Salpingitis is an acute inflammation of the fallopian tubes, most commonly caused by sexually transmitted diseases. Salpingitis usually presents as an acute abdomen. General symptoms include low-grade fever, abdominal pain, and infertility.
The most common cause of salpingitis in sexually active women is vaginal flora, introduced during sexual intercourse, or a sexually transmitted micro-organism from a sex partner, most commonly Chlamydia trachomatis and Neisseria gonorroea.
Two types of salpingitis can be distinguished (Pic. 1):
It is often used synonymously with pelvic inflammatory disease (PID), although PID lacks an accurate definition and can refer to several inflammations of the female upper genital tract, such as liningof the uterus (endometritis), ovaries (oophoritis), muscle layer of the uterus (myometritis), ligaments around the uterus (parametritis) and infection in the pelvic lining of the abdominal cavity (peritoneum). In contrast, salpingitis only refers to infection and inflammation in the fallopian tubes.
Salpingitis may be diagnosed by pelvic examination, blood tests, and/or a vaginal or cervical swab. Approximately 60% to 80% of women with acute salpingitis have a normal temperature or no white blood cell elevation. This finding correlates with the observation that most women with tubal infertility have never been treated for a recognized episode of salpingitis. The most common treatment includes antibiotics.
Salpingitis occurs in an estimated 15% of reproductive-age women, and 2.5% of all women become infertile as a result of salpingitis by age 35. Duration of symptoms is the major determinant of subsequent infertility. Early diagnosis and treatment are crucial for preserving fertility and the effectiveness of antibiotic therapy is dependent upon the interval from the onset of symptoms to the initiation of treatment.
However, salpingitis can also lead to infertility, because the eggs released in ovulation can't get contact with the sperm. The more times one has the infection, the greater the risk of infertility. With one episode of salpingitis, the risk of infertility is 8-17%. With 3 episodes of salpingitis, the risk is 40-60%, although the exact risk depends on the severity of each episode. Women treated after 3 or more days of symptoms had significantly more infertility than those treated earlier. Better recognition and treatment of cervix inflammation (cervicitis) and endometritis (inflammation of the endometrium, the inner lining of the uterus) before salpingitis develops is even more important in the prevention of infertility than the treatment of salpingitis per se.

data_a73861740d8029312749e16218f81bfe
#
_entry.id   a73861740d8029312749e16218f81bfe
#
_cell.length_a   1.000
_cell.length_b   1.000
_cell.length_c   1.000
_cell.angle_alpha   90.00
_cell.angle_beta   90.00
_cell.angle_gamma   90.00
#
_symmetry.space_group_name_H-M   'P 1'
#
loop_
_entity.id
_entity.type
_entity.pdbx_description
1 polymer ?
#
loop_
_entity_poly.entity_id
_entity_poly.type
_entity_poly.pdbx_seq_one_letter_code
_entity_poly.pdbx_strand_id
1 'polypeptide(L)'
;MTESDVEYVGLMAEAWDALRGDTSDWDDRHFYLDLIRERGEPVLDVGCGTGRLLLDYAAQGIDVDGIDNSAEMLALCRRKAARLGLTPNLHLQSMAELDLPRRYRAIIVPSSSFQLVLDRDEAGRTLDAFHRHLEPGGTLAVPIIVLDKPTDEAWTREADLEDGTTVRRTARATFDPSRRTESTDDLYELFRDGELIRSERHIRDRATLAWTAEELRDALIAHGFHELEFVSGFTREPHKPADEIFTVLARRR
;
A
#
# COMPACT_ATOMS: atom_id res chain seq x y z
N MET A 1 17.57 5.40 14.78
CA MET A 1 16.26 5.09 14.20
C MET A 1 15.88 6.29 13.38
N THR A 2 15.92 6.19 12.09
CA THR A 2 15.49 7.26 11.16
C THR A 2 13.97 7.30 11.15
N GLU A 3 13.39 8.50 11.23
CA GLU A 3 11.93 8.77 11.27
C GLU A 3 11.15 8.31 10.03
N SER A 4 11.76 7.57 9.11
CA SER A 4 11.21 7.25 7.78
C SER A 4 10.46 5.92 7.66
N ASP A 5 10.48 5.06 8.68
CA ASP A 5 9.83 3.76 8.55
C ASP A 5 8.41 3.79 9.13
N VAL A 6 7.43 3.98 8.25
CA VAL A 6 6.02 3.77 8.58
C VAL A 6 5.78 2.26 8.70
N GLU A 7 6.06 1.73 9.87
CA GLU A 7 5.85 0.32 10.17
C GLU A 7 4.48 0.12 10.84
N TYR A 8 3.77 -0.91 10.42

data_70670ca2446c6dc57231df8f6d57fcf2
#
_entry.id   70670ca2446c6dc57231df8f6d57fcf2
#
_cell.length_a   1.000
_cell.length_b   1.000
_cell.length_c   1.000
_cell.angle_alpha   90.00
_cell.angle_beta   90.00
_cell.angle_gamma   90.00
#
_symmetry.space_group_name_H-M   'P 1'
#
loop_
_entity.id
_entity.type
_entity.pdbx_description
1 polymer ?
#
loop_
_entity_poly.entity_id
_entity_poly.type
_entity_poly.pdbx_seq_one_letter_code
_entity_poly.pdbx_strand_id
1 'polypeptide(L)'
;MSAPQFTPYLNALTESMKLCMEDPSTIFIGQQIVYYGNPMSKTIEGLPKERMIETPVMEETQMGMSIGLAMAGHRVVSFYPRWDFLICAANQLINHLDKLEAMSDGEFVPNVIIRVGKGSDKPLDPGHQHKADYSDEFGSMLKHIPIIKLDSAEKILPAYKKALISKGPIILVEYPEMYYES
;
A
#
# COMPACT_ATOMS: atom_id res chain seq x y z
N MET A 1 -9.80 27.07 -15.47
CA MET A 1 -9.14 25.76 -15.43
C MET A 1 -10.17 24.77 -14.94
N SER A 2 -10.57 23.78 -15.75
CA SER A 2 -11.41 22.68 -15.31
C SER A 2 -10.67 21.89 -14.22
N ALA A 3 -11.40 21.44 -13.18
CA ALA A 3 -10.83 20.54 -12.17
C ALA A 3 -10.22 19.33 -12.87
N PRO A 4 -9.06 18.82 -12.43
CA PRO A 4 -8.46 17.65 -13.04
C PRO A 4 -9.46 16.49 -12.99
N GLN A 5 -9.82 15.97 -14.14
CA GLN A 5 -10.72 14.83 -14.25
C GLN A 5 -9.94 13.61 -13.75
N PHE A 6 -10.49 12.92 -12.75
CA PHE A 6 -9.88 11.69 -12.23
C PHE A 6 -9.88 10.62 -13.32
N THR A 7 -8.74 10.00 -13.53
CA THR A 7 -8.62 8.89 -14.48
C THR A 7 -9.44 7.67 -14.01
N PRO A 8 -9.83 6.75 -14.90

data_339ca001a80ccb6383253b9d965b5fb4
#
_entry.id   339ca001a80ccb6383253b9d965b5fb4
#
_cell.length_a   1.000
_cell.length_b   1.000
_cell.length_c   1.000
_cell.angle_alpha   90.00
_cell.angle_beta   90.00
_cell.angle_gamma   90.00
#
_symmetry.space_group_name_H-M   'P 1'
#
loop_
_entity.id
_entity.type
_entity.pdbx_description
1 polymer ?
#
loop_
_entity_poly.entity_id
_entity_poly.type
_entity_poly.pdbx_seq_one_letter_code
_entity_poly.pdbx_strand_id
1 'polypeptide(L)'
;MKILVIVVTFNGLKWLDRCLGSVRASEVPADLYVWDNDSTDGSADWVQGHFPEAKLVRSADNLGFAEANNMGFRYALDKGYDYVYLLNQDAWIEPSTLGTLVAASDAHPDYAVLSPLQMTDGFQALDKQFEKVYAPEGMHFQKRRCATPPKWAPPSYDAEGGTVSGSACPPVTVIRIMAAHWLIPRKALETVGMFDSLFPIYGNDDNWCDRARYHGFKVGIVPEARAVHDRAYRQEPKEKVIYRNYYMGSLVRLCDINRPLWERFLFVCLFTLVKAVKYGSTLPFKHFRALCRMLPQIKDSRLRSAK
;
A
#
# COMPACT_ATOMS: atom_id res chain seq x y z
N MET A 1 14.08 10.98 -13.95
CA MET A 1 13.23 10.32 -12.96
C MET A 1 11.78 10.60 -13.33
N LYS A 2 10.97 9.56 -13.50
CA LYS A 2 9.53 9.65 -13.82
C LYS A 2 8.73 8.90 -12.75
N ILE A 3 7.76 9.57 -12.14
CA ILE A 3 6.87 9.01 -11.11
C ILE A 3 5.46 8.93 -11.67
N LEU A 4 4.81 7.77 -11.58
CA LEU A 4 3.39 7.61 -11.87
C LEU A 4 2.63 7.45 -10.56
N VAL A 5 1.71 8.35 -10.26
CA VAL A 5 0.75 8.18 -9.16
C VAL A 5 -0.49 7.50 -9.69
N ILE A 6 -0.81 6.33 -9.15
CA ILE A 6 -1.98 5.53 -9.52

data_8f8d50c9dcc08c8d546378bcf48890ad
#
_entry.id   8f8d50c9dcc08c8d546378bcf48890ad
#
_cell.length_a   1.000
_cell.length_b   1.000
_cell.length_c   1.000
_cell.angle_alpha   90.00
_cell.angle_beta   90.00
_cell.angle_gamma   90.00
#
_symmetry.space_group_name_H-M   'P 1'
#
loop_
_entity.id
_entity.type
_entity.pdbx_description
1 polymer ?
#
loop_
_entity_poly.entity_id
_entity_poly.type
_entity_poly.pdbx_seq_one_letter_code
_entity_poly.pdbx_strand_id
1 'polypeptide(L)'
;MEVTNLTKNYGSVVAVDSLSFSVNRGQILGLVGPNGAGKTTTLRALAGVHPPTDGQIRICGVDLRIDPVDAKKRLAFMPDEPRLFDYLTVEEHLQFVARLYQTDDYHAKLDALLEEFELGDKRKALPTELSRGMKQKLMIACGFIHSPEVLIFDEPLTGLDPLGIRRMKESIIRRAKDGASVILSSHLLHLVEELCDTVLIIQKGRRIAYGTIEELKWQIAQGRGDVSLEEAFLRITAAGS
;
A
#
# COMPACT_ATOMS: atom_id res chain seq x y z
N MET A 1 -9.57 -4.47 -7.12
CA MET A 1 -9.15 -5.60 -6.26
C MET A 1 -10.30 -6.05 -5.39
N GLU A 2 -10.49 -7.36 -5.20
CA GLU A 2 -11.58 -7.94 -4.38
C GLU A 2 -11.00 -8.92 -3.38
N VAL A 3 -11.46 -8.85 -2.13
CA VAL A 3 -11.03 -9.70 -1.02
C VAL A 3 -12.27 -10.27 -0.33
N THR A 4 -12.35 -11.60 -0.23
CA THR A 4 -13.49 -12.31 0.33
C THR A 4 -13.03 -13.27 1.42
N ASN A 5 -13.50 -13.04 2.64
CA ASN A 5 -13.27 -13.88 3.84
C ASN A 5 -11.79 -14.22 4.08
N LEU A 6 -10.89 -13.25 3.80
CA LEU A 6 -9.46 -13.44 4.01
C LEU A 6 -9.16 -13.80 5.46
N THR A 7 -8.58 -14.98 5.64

In addition, damaged oviducts increase the risk of ectopic pregnancy. Thus, if one has had salpingitis, the risk of a pregnancy to become ectopic is 7 to 10-fold as large. Half of ectopic pregnancies are due to a salpingitis infection.
Other complications are:
It's been theorized that retrograde menstrual flow and the cervix opening during menstruation allows the infection to reach the fallopian tubes.
Other risk factors include surgical procedures which break the cervical barrier, such as:
Another risk is factors that alter the microenvironment in the vagina and cervix, allowing infecting organisms to proliferate and eventually ascend to the fallopian tube:
Finally, sexual intercourse may facilitate the spread of disease from vagina to fallopian tube. Coital risk factors are:
The rate of infertility is approximately 15% after a first episode of salpingitis and increases to 50% after a third episode.
In gonococcal and chlamydial salpingitis, the microorganisms ascend by surface extension from the lower genital tract through the cervical canal by way of the endometrium to the fallopian tubes. There can be adhesion of the mucosal folds, destruction of cilia, occlusion of the infundibulum (Pic. 2), and production of a pus filling the fallopian tubes (pyosalpinx). Tubal factor infertility impedes the descent of a fertilized or unfertilized ovum into the uterus through the fallopian tubes and prevents a normal pregnancy and full term birth.
The best prevention is to detect and treat early-stage asymptomatic and symptomatic infections. This can be achieved by the screening of all sexually active reproductive age women and by educating clinicians and patients on the importance of this testing. The importance of practicing safe sex methods cannot be over emphasized in public.
Prompt treatment is the key in adequate eradication of the responsible organism(s) and preventing long term sequelae like hydrosalpinx (distally blocked fallopian tube filled with serous or clear fluid), infertility, ectopic pregnancy, and chronic pelvic pain. If the patients with mild symptoms had only cervicitis (inflammation of the uterine cervix) or endometritis and not salpingitis, prompt treatment before the onset of salpingitis would have a major impact on preventing tubal occlusion.